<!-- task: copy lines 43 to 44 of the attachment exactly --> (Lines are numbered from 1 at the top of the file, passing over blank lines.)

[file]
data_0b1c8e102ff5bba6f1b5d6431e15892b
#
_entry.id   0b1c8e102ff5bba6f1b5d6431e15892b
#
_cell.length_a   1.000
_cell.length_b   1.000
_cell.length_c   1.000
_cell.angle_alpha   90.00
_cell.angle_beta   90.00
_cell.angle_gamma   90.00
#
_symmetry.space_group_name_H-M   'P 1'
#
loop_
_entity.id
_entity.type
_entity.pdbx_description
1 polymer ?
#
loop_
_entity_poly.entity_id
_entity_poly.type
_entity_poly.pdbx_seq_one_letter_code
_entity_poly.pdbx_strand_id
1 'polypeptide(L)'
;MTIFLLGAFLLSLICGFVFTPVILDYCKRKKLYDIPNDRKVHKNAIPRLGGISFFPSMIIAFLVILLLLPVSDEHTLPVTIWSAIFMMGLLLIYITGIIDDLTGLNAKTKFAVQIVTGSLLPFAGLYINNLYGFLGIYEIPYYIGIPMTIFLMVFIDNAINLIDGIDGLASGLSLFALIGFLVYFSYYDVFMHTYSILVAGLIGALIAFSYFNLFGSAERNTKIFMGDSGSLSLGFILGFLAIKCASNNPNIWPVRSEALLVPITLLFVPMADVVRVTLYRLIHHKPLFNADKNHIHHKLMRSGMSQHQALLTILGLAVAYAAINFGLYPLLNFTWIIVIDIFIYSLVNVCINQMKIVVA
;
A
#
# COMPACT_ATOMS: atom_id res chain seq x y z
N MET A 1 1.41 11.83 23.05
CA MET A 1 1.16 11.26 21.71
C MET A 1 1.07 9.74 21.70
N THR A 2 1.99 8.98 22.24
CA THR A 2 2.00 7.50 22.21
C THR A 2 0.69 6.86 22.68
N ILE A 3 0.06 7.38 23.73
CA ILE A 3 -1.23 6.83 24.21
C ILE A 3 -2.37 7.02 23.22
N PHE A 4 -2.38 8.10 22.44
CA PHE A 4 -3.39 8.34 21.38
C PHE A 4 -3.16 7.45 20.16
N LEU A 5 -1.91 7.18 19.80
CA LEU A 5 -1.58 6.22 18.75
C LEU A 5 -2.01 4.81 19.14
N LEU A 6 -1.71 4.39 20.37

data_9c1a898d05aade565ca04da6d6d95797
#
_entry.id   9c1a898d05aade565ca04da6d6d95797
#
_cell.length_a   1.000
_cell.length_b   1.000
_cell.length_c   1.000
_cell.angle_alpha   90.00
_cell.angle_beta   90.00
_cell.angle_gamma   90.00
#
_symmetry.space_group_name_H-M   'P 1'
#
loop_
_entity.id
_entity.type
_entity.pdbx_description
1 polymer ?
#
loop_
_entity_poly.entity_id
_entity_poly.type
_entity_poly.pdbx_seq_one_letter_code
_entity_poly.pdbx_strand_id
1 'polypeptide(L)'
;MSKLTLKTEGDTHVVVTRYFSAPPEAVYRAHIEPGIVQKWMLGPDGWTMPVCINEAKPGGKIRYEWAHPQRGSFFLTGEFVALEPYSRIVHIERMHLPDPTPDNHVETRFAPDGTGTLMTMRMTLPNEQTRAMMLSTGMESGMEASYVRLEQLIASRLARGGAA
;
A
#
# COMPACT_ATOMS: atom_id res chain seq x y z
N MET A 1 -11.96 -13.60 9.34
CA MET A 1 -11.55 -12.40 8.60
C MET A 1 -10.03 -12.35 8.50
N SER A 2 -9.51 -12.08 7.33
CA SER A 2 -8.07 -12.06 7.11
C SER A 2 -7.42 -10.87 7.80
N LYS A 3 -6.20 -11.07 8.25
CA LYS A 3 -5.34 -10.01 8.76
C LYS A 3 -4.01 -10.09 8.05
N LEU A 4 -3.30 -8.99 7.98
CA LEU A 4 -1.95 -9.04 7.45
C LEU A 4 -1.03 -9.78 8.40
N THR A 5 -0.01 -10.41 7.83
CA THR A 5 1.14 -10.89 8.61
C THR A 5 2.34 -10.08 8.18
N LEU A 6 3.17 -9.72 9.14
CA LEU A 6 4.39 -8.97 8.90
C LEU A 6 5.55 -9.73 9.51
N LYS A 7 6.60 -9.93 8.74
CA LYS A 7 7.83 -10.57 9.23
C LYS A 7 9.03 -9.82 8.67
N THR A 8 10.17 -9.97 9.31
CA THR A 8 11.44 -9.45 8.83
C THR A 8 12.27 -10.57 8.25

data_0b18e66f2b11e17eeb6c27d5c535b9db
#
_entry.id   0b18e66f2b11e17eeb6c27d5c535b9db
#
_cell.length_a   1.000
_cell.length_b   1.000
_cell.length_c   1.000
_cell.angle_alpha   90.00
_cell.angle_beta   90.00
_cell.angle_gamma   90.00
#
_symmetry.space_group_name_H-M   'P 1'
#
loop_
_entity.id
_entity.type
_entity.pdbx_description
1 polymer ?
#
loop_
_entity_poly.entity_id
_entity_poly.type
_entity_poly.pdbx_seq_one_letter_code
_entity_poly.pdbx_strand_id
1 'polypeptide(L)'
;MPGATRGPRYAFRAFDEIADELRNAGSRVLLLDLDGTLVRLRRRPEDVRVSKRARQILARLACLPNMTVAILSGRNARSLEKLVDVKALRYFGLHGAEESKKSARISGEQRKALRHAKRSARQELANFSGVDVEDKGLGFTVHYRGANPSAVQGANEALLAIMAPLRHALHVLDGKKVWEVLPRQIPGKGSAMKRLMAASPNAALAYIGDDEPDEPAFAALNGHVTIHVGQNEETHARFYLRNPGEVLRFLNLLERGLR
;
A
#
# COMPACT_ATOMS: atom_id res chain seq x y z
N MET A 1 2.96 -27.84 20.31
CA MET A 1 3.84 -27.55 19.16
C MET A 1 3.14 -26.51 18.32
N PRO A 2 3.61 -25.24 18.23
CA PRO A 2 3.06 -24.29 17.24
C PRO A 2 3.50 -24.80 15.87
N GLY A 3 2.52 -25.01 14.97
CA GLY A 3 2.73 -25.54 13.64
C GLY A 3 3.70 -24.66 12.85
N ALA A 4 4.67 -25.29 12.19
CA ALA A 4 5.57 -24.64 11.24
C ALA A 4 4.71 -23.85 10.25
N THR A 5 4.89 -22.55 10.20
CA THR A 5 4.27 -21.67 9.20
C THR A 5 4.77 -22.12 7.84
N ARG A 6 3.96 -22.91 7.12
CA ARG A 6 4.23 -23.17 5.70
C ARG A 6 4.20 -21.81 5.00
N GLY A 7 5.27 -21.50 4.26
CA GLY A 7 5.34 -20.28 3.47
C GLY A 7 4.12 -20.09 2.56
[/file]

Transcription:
N LEU A 5 -1.91 7.18 19.80
CA LEU A 5 -1.58 6.22 18.75